Welcome to Authorology, where twelve authors talk about their favorite parts of YA books.
It’s the first month of the new year, and the first month of Authorology, where we get to know what some of our favorite authors consider the best in YA. February features everybody’s favorite commercial holiday: Valentine’s Day. But the best kisses in YA are anything but commercial.
Aristotle and Dante Discover the Universe by Benjamin Alire Sáenz. Now I know that everyone and their cat has already read this one, recommended it, and then foisted it on every willing relative, but I have to celebrate the [redacted for spoilers]kiss, because it is earned. Boy howdy, is it earned. As readers we get chapters and chapters of slowly-building heatache until we begin finally begin to wonder if our heroes are ever going to 1) catch a break and 2) get their heads out of their collective patoots long enough to get cozy. By the time it all goes down, our characters have gone through the narrative ringer, they deserve some smoochies (at the very least), and Sáenz delivers in a beautiful line of first-person repetition that goes on and on and on. Excuse me while I go back to relive every word.
Romione in Harry Potter and the Deathly Hallows.
Ron and Hermione’s first kiss in Harry Potter and the Deathly Hallows. It was the perfect payoff to their storyline, all the ups and downs and fights, with the trigger being a callback to her pet cause that he finally totally got. So many times, the payoff to a slow build relationship is anticlimactic, but this one was perfect.
– Shanna Swendson, author of Rebel Mechanics
Dahlia Adler is the queen of kisses?
All the kisses Dahlia Adler ever wrote. But especially Brianna and Vanessa in Under the Lights. Because they’re seriously hot together.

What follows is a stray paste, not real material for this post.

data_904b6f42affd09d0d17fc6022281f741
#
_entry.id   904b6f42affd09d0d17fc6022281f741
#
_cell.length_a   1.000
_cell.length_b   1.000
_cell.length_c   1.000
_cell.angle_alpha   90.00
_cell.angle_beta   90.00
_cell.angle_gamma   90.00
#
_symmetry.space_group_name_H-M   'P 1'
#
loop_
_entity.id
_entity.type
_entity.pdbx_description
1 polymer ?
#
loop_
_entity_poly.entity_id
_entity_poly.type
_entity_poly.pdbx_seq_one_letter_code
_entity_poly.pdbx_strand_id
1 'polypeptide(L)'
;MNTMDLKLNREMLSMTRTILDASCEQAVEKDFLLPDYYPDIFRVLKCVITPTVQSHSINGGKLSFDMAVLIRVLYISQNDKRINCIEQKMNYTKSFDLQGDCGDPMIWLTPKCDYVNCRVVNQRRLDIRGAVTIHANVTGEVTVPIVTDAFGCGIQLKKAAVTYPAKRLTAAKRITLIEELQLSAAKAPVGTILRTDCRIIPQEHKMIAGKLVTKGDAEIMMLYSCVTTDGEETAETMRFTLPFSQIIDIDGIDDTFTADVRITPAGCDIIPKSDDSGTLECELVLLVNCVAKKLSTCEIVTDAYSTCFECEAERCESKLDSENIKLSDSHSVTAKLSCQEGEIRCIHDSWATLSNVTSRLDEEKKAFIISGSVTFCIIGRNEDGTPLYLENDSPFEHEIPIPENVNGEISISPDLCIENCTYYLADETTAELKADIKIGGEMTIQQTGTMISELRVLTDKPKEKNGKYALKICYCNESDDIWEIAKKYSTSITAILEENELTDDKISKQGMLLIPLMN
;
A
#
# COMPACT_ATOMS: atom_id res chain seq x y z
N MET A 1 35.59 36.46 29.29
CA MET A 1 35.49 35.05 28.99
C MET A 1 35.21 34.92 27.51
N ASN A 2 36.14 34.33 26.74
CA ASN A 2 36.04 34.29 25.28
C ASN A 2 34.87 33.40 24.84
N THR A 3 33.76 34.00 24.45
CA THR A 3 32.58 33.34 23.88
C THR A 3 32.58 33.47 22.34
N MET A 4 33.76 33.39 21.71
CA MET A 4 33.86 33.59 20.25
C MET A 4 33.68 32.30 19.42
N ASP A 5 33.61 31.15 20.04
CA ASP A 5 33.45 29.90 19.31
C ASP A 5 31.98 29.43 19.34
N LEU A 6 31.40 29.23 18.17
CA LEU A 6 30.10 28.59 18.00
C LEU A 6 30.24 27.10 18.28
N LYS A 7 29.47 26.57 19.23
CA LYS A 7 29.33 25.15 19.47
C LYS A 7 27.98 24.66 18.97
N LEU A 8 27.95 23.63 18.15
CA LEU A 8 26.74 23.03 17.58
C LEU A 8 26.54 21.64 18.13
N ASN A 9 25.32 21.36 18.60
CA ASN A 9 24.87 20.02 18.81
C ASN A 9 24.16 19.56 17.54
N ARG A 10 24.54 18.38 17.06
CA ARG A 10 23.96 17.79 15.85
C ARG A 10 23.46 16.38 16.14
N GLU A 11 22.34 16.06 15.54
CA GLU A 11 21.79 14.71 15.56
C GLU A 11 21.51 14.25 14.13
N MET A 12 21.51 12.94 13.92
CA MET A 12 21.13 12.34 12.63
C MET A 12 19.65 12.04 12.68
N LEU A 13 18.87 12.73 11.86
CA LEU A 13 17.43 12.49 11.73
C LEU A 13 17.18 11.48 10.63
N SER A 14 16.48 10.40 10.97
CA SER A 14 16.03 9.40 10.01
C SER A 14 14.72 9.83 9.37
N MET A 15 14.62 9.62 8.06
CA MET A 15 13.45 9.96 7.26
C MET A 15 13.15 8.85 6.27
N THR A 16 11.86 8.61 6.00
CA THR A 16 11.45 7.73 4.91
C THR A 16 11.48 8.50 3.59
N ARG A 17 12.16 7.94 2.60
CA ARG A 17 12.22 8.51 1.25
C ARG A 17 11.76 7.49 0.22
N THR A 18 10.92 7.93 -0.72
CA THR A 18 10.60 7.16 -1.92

– Marieke Nijkamp, author of This Is Where It Ends
Eleanor and Park.
Kissing in YA is always fraught with tension, particularly when a first kiss is at stake. For better or worse, I’m kind of a hardcore realist at heart, and I prefer my YA romances to be at once tender and tough, because love, especially first love, is a total mindfuck of the highest (and often most glorious) order.
For that reason, my pick for Best Kiss in a YA novel is the first kiss between the title characters in Eleanor and Park by Rainbow Rowell. Eleanor! Difficult, torn, broken, tough, troubled, and yet: winsome. Park! Difficult, lost, confused, stubborn, hurt, and yet: winsome. Thrown together on the social monstrosity that is the school bus, inching their way toward each other, step by painful step…this book is a master exercise in teenage frustration, social dynamics, and class mores. And by god, when the romance starts to happen between the outcast (Eleanor) and the sort-of-socially-accepted Park, it begins with the best of all things: a finger placed in a hand, the hand closing around the finger. This book is tenuous, and I love that. Every look, every brush of an elbow, is at once fragile, promising, and scary. And when Eleanor and Park finally, finally, get it together enough for that first kiss (her actual first-ever), I cried. Because Eleanor and Park aren’t rich, or beautiful. College isn’t a given, or even a thought. Daily survival is on the menu for them both and that kiss means just about fucking everything: they are not alone, anymore. And I don’t know how she did it, but even in the total Ferris Wheel moment of that first kiss, you know Rowell isn’t going to let Eleanor and Park off easy. The kiss isn’t going to solve anything. The kiss isn’t going to make Eleanor’s stepfather less of a psychotic prick. It’s not going to make Park’s life any easier.
Because kisses don’t do that in real life.
But they do open up the world.
– Kathleen Glasgow, author of the upcoming Girl in Pieces
I think Fifteen was the first YA book I read. It was certainly one of the first romances I read. And this kiss is so perfect. You have to go through the entire book (almost, anyway) for the payoff. It’s not a perfect kiss; it’s awkward and a little clumsy, and it gets interrupted by Jane’s dad, but… *sigh* I still get goosebumps when I reread that scene. As Cleary wrote, “Stan’s first kiss—it was a moment to cherish.”